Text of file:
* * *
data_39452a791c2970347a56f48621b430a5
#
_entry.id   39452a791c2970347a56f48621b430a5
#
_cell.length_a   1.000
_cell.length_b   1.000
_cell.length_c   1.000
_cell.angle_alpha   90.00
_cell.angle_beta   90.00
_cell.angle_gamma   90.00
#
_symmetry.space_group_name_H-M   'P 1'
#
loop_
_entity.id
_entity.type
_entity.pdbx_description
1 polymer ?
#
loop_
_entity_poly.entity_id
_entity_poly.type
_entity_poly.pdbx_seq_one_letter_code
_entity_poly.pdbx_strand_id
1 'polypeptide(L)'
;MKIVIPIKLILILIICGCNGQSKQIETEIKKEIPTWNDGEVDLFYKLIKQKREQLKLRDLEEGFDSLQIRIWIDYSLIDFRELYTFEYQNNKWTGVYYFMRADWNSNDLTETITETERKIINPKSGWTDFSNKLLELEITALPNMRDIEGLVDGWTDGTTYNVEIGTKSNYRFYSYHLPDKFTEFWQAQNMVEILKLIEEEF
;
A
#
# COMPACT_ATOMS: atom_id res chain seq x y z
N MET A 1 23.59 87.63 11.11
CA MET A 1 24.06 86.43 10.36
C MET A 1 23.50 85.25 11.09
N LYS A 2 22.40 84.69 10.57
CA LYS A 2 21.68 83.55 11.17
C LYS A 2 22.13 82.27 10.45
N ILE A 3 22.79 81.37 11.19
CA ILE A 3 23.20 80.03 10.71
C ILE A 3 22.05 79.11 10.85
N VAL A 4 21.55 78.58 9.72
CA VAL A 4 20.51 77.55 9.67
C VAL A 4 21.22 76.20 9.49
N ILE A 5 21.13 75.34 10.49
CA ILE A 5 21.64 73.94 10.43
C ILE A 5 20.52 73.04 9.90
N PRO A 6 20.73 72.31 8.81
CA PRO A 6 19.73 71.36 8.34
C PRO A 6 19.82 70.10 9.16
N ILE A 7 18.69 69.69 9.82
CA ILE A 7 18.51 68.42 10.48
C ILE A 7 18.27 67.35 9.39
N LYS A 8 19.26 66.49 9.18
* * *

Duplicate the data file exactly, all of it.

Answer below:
data_39452a791c2970347a56f48621b430a5
#
_entry.id   39452a791c2970347a56f48621b430a5
#
_cell.length_a   1.000
_cell.length_b   1.000
_cell.length_c   1.000
_cell.angle_alpha   90.00
_cell.angle_beta   90.00
_cell.angle_gamma   90.00
#
_symmetry.space_group_name_H-M   'P 1'
#
loop_
_entity.id
_entity.type
_entity.pdbx_description
1 polymer ?
#
loop_
_entity_poly.entity_id
_entity_poly.type
_entity_poly.pdbx_seq_one_letter_code
_entity_poly.pdbx_strand_id
1 'polypeptide(L)'
;MKIVIPIKLILILIICGCNGQSKQIETEIKKEIPTWNDGEVDLFYKLIKQKREQLKLRDLEEGFDSLQIRIWIDYSLIDFRELYTFEYQNNKWTGVYYFMRADWNSNDLTETITETERKIINPKSGWTDFSNKLLELEITALPNMRDIEGLVDGWTDGTTYNVEIGTKSNYRFYSYHLPDKFTEFWQAQNMVEILKLIEEEF
;
A
#
# COMPACT_ATOMS: atom_id res chain seq x y z
N MET A 1 23.59 87.63 11.11
CA MET A 1 24.06 86.43 10.36
C MET A 1 23.50 85.25 11.09
N LYS A 2 22.40 84.69 10.57
CA LYS A 2 21.68 83.55 11.17
C LYS A 2 22.13 82.27 10.45
N ILE A 3 22.79 81.37 11.19
CA ILE A 3 23.20 80.03 10.71
C ILE A 3 22.05 79.11 10.85
N VAL A 4 21.55 78.58 9.72
CA VAL A 4 20.51 77.55 9.67
C VAL A 4 21.22 76.20 9.49
N ILE A 5 21.13 75.34 10.49
CA ILE A 5 21.64 73.94 10.43
C ILE A 5 20.52 73.04 9.90
N PRO A 6 20.73 72.31 8.81
CA PRO A 6 19.73 71.36 8.34
C PRO A 6 19.82 70.10 9.16
N ILE A 7 18.69 69.69 9.82
CA ILE A 7 18.51 68.42 10.48
C ILE A 7 18.27 67.35 9.39
N LYS A 8 19.26 66.49 9.18